Storm Drain Inlet Protection
There are several storm drain inlet protection products available for use which include inlet protection pillows, bags, and straw wattles.
They should be placed adjacent to and in the flow path to all existing catch basins and curb inlets in the vicinity of the project.
The bags need to be checked after every significant rain event to determine if sediment is getting around the bags and into the inlet. Sediment trapped by the bags needs to be removed, and the bags replaced after any significant accumulation.
Gravel Construction Entrances
Gravel construction entrances reduce the amount of mud and dirt tracked onto streets by running vehicles over a gravel pad prior to leaving the work site.
The gravel pad should be the full width of the ingress and egress area, extend to the structure and should be a minimum of 4 inches deep.
Larger rock (2 and 1/2 inches or greater) works best and additional rock should be added periodically to maintain a clean surface.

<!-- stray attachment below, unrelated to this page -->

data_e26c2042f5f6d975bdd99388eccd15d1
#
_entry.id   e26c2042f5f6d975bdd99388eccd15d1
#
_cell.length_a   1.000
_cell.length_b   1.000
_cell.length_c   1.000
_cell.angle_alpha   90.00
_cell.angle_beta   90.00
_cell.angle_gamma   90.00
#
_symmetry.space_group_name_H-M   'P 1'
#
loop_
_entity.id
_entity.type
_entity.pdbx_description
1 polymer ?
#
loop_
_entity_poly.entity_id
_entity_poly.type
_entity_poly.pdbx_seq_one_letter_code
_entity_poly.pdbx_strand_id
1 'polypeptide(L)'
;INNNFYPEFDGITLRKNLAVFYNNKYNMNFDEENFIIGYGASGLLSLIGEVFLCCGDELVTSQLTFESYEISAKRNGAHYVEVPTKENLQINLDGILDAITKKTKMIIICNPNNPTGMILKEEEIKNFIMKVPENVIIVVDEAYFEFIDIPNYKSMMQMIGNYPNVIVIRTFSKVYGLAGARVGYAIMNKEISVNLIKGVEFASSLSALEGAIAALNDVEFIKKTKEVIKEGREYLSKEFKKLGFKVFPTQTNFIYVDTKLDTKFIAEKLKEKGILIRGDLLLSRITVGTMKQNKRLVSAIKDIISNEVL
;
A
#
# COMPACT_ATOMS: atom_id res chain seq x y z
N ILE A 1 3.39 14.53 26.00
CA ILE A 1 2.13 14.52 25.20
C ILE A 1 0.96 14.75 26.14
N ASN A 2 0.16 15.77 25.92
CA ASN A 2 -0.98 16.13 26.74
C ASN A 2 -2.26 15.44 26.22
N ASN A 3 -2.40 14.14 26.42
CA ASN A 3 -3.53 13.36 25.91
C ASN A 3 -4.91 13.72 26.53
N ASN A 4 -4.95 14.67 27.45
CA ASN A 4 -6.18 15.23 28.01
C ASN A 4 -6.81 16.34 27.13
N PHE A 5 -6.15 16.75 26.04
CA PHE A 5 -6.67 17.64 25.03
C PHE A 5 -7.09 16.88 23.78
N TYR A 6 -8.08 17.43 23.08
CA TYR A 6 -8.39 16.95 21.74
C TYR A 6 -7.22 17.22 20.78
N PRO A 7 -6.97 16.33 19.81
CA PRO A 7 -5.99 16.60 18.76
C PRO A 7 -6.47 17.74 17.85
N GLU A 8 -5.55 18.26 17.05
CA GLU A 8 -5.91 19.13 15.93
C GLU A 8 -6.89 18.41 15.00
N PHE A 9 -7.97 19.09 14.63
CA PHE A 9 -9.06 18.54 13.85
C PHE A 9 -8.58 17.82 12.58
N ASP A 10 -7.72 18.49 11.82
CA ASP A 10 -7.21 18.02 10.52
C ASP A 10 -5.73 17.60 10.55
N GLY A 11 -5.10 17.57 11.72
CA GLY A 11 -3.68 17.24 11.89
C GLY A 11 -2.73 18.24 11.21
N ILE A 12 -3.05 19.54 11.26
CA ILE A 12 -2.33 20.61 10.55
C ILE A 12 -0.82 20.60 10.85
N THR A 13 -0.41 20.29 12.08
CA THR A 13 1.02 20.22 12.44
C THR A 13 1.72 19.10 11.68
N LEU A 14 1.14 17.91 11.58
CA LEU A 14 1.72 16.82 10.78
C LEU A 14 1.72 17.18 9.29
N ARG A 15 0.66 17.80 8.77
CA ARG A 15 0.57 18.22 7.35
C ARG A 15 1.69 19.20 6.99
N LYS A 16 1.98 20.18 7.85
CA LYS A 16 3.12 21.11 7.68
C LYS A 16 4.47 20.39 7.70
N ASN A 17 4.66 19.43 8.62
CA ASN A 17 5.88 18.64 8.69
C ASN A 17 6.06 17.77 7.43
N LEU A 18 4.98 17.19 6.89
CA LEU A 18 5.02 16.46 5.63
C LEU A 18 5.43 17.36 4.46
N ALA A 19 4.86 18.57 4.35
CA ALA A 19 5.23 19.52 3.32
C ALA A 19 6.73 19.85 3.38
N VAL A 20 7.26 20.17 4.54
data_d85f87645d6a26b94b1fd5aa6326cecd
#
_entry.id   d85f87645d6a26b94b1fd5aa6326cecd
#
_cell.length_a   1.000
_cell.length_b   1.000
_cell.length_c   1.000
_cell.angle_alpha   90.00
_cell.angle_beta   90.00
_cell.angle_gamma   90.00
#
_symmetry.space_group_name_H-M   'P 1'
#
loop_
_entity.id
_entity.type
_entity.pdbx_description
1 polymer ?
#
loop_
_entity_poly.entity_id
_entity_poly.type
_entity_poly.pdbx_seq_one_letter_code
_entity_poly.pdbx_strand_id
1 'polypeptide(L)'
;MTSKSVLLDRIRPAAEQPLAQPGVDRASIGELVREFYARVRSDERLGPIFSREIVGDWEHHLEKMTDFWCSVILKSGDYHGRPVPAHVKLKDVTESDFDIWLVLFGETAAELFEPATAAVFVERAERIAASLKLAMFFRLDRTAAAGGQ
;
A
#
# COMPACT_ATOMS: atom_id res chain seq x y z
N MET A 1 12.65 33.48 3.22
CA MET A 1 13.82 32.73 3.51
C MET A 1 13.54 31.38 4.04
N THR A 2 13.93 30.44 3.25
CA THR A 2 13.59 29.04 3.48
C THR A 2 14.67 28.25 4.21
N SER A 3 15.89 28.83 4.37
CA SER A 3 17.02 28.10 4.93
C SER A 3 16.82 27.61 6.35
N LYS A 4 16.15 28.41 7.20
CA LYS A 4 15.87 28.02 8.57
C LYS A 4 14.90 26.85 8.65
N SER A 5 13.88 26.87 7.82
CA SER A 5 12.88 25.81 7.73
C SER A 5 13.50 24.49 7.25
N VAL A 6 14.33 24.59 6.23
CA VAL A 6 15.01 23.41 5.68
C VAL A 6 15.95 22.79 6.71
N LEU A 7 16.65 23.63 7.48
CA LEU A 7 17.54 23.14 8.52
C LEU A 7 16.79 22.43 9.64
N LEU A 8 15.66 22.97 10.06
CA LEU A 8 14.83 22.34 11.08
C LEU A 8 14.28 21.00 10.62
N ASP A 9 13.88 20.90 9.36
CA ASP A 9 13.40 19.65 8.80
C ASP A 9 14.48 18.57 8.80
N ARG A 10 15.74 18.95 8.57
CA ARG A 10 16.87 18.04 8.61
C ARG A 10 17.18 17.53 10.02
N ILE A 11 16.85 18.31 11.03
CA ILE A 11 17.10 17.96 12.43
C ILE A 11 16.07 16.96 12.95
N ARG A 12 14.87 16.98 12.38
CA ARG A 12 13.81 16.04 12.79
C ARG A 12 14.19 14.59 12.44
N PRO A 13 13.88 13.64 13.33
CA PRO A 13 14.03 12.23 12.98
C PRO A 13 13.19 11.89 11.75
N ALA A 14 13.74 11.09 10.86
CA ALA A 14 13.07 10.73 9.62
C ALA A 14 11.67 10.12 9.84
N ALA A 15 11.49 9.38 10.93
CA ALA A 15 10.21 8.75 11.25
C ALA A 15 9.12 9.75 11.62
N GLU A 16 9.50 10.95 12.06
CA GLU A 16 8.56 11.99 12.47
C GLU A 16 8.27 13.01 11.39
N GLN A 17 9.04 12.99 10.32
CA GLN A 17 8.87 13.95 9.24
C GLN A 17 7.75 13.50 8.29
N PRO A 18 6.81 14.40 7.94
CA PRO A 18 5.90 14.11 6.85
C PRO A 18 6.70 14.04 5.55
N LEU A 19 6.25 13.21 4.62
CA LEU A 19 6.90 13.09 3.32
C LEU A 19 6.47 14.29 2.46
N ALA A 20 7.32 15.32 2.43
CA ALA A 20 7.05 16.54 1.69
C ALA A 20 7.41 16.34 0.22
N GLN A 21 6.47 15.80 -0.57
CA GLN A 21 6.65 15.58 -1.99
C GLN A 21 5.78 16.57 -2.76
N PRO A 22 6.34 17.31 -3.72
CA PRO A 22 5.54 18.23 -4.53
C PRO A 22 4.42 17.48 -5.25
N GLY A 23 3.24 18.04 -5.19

Silt fences are designed to intercept and detain sediment before it leaves the site by being installed on the downhill side of any disturbed area and where runoff can leave the property, and at the toe of stockpiles.
Silt fences must be trenched and back filled at least 6 inches into the ground on the down stream on the back of the slope, and stretched tight between the posts.
More than one row of silt fencing may be required and sediment must be removed when it reaches one-third the height of the fence.
Undisturbed Buffer Zone
Adjacent undisturbed land where existing vegetation can remain as a buffer zone can act as a natural filter to reduce soil erosion and runoff velocities. The buffer zone must be a grassy area covered with dense vegetation. These buffer zones can be used to supplement silt fences and should be identified as buffer areas with stakes and fencing to prevent equipment or vehicle entry.